Brian Unger has seen the comedy explosion of the past two decades from the inside.

As one of the first correspondents on “The Daily Show,” performing that role throughout the Craig Kilborn years, he helped revolutionize how news and satire intersected.

Since leaving “The Daily Show, Unger keeps busy by contributing to the liberal online show “The Young Turks” in addition to acting and hosting gigs. He also provides commentary on NPR’s “All Things Considered.”

This weekend, he’s heading to Pasadena, Calif. to take part in the epic gathering of comics, politicians and pundits known as Politicon. Unger will be part of a “Daily Show” reunion with members from both the Kilborn and Jon Stewart eras.

Speaking with “Kozversations” on the Radio Titans podcast network, Unger vented over the direction much of late-night TV comedy is headed. According to him, many hosts are manufacturing outrage more than simply expressing humorous irony.

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“I think these shows are manifestations of the hosts who sit in these anchor chairs, and reflect their perspectives on politics and media,” says Unger. “I think we’ve gotten into this realm of outrage as comedy or comedy as outrage, and to me it’s a bit fatiguing. It feels like there’s a slew of hosts shaking their fists at the sky, telling people how stupid they are.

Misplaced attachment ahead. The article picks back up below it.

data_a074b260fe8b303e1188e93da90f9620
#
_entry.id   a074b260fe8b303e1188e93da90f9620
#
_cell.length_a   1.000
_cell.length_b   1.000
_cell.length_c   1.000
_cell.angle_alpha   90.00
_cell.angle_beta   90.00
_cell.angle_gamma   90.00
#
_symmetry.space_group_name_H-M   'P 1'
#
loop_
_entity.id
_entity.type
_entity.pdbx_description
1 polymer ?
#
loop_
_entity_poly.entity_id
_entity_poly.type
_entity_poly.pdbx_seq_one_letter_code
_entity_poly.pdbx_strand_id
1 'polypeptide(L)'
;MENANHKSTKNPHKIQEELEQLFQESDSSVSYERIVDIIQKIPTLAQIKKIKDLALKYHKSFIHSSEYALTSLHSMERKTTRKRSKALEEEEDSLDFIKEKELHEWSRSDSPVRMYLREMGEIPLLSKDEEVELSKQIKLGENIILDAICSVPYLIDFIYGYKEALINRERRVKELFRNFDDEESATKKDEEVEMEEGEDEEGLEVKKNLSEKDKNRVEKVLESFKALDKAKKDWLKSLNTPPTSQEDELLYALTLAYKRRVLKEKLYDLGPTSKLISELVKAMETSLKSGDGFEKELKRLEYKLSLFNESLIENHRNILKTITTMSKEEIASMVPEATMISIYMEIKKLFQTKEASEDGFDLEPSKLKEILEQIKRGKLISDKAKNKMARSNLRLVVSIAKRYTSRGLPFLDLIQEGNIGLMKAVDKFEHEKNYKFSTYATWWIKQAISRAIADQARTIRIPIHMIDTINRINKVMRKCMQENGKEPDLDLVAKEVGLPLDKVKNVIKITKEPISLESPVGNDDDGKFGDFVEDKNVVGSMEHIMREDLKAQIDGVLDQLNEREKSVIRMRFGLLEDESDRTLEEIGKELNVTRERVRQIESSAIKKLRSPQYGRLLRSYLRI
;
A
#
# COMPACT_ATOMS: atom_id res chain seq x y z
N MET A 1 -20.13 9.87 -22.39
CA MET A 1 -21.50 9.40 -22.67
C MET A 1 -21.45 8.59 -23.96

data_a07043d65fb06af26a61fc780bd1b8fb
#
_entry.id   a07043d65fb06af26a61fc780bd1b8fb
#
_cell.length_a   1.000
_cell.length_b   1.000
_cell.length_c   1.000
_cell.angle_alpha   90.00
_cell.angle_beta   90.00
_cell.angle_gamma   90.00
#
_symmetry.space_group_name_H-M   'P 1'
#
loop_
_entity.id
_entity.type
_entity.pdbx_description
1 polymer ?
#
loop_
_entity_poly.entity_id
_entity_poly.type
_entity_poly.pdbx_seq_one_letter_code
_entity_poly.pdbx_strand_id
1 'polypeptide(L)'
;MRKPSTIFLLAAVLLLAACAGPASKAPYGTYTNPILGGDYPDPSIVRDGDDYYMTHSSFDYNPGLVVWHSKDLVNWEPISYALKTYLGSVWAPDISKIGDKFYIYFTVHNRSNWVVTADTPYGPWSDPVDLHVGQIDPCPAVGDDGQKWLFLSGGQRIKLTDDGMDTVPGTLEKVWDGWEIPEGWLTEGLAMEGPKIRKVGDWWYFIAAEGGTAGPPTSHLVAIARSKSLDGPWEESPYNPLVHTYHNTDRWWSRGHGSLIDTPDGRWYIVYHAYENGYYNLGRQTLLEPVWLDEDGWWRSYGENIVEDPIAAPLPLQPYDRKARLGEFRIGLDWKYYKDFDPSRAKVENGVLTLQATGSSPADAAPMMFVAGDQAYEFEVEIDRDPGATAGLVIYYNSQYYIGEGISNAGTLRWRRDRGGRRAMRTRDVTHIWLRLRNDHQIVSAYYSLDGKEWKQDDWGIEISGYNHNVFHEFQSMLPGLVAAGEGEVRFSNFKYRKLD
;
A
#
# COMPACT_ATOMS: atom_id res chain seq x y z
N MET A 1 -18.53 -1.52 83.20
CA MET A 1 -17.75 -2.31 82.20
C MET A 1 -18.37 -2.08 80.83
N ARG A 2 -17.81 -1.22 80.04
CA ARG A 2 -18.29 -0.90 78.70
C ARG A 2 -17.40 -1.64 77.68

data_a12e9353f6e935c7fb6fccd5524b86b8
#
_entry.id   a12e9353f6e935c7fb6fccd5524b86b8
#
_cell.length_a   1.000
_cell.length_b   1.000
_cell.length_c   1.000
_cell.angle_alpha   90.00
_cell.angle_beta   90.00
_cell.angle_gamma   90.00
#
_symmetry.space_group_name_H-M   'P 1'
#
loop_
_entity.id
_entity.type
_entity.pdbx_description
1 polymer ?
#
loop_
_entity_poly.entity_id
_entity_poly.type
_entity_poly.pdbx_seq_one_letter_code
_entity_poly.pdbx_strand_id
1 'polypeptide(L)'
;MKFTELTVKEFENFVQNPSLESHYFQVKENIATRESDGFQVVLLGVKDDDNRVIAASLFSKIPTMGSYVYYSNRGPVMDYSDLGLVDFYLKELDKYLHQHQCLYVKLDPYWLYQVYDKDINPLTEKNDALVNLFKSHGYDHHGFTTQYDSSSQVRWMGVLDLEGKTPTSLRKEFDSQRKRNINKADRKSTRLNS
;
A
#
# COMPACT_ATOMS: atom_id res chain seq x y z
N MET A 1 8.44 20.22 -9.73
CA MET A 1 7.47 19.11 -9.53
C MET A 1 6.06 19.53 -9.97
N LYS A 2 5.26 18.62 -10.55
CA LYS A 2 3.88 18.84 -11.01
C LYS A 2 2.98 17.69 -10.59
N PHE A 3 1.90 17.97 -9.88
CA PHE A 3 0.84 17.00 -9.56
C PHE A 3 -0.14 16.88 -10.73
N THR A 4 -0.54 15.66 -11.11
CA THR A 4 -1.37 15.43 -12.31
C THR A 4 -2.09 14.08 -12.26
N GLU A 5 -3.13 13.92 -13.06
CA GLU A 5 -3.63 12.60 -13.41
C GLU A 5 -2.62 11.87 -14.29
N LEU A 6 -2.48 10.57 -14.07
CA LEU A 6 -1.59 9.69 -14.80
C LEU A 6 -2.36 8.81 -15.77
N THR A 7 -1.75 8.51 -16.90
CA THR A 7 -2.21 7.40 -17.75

“It seems like a Lenny Bruce kind of thread that has manifested in modern times,” Unger continues. “It’s important to remember that comedy shows are supposed to be funny. We’re looking for jokes and satire that is well constructed and makes us laugh. When there tends to be faux outrage, I’m not sure if these hosts are really angry, or if the camera goes off they say what do we have tomorrow to be angry about?

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“If I hear one thing that sticks in my craw a little bit is satire as outrage. A  lot of satire can be biting and reflect anger but when someone is looking down the barrel of the lens and are yelling at me, I just don’t find it funny.”

To hear the rest of the interview, in which he describes his experiences from the early days of “The Daily Show,” as well as his opinion of Kilborn’s successors Stewart and Trevor Noah, visit the “Kozversations” podcast.